Sun, Jul 03, 2005 - Page 22 News List

Carter chews up the Lions

RUGBY UNION New Zealand All Blacks flyhalf Daniel Carter scored 33 points during the 48-18 victory over the British and Irish Lions in the second of three tests

AP , WELLINGTON, NEW ZEALAND

New Zealand All Black flyhalf Daniel Carter dives over to score against the British and Irish Lions in the second test match in Wellington, New Zealand, yesterday. The All Blacks thumped the Lions 48-18 to take a 2-0 lead in their three match series. Carter scored 33 points, including two tries during the match.

PHOTO: AFP

Flyhalf Daniel Carter scored two tries among 33 individual points to lead the All Blacks to a 48-18 win over the British and Irish Lions in the second rugby test Saturday and a 2-0 victory in the three-test series.

Carter produced his most potent performance in the No. 10 jersey for New Zealand, outshining his famous opposite Jonny Wilkinson who contributed only eight points before leaving the match with an injured shoulder 20 minutes from fulltime.

Carter's touchdowns in the third and 29th minutes of the second half enlarged the All Blacks' 21-13 halftime lead, helped them to an advantage of five tries to two and clinched their series win in two of three scheduled tests.

The third, now a dead match, will be played in Auckland next Saturday.

Carter came within inches of a least two more tries and contributed with deft handling, neat passes or inch-perfect kicks to scores by Sitiveni Sivivatu, Tana Umaga and Richie McCaw which filled out the emphatic All Blacks' win.

Beyond that pivotal contribution, he kicked four conversions and five penalties -- nine goals from 10 difficult attempts -- to consign Clive Woodward's Lions to history -- the ninth of 10 Lions teams to have lost test series in New Zealand.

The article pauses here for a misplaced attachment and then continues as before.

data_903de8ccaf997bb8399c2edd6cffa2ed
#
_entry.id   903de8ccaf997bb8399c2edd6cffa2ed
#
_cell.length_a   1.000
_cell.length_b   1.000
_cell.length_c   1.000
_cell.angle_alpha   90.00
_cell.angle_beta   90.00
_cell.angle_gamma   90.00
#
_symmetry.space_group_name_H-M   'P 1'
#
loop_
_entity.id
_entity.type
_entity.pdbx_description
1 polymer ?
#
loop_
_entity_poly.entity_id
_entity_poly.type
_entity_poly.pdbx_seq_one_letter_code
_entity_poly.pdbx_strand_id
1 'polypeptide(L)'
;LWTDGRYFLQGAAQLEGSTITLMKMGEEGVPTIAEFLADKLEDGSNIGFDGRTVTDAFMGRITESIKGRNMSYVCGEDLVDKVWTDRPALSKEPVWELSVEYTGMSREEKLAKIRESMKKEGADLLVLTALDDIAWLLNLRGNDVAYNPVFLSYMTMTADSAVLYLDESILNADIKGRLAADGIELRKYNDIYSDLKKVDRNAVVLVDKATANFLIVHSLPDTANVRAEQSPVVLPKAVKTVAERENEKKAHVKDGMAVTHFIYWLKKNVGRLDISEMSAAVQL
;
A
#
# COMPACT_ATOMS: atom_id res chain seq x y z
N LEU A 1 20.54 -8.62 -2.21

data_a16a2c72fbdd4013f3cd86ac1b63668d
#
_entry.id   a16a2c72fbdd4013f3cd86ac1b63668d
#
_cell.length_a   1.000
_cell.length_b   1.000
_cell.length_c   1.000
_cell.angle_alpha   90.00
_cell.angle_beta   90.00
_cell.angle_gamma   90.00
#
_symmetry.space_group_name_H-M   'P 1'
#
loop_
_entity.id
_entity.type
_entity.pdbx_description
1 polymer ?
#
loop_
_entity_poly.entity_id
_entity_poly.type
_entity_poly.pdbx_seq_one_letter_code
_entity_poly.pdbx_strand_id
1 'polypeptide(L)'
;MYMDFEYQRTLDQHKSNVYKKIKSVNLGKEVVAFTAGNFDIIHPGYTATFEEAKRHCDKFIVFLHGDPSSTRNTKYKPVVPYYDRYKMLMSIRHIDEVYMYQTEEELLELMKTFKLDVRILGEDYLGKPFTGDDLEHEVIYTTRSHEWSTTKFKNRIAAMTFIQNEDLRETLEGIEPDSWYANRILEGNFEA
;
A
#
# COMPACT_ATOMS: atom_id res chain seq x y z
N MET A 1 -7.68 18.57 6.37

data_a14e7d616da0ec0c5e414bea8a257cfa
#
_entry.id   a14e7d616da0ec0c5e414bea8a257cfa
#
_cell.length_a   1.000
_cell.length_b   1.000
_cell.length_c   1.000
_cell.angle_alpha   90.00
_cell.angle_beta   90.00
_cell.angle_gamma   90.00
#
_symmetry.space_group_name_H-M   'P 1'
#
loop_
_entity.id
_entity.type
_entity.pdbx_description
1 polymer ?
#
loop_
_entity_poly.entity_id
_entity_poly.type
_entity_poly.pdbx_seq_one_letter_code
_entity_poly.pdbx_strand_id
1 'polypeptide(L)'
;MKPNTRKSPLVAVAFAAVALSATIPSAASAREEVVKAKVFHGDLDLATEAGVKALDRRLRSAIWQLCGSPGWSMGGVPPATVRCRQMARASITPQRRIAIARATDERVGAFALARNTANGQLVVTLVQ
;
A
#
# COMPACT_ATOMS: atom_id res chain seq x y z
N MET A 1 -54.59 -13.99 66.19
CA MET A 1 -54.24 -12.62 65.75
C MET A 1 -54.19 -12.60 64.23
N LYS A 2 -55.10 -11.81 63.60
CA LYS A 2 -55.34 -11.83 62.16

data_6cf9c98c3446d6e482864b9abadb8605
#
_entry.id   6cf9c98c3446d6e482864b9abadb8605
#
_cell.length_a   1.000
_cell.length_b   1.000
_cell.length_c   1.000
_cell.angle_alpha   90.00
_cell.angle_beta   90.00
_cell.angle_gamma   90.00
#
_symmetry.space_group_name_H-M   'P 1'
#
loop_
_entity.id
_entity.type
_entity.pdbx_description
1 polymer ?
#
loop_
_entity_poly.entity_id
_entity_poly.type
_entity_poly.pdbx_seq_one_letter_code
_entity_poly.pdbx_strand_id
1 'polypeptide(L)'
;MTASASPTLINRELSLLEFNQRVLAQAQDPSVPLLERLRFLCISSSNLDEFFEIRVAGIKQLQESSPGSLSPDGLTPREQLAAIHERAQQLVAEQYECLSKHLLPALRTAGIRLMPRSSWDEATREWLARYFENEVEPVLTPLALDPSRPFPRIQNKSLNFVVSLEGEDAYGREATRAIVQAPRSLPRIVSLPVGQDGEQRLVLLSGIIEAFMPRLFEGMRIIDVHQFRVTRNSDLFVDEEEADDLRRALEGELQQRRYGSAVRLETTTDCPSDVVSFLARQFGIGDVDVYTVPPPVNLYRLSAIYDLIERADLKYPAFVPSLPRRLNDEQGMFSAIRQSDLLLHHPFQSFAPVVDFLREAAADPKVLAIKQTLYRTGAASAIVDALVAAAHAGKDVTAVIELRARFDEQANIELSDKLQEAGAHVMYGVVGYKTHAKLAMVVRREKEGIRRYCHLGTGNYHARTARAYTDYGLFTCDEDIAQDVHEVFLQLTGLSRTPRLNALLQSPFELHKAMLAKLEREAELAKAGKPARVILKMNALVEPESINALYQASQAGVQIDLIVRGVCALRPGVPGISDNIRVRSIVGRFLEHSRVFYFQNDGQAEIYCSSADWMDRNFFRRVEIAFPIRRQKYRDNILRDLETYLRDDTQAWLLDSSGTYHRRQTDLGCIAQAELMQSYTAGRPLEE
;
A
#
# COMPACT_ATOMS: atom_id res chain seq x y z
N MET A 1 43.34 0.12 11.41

Lions' backs coach Eddie O'Sullivan described Carter as the top No. 10 in the world -- "a well-oiled machine" -- and his vote was seconded by All Blacks' coach Graham Henry who said Carter's performance was among the best ever by a New Zealand flyhalf.

"He had an exceptional game," Henry said. "He kicked almost all his goals, he broke the line, he scored tries. His defense was superb and he navigated the ship. For a 23-year-old, quite outstandingly."

Woodward's boast that his original 45-strong touring party was the fittest and best-prepared Lions team ever to have left Britain echoed hollowly around the stadium Saturday as more athletic, more astute and more attacking All Blacks team left its series in ruins.

Woodward staked a coaching reputation built in nine years with England, which had its peak at the 2003 World Cup, on his ability to guide his massive Lions machine to victory in New Zealand. The visitors lost the first test 21-3.

"I thought it was a totally different performance by the Lions team and I've just said in the dressing room there's nothing more we could have done," Woodward said.

"I'm very proud of everyone. No one gave up. The All Blacks are a very, very good team and I went into their dressing room after the match and told them that."

The Lions had begun in earnest with a try to newly appointed captain Gareth Thomas less than two minutes into the match. Woodward's tourists had crashed onto attack when the All Blacks knocked on the kickoff and after a surge down the left-hand touch, Thomas hurled himself through a gap beside a ruck and scored untouched below the crossbar.

The Lions didn't cross the All Blacks line again until the 65th minute and by that time, at 34-18, the match was lost.

Carter's two second half tries contained all the evidence necessary to lodge him among the best flyhalves of All Blacks and world rugby. As Wilkinson's bright star waned Saturday, Carter's had risen.

"I thought this was a match that had all the ingredients," Henry said. "I thought the Lions played well, better than Christchurch, and they had the All Blacks under pressure but we showed composure and character to lift ourselves out from under that pressure. I don't know if we can play much better than that."

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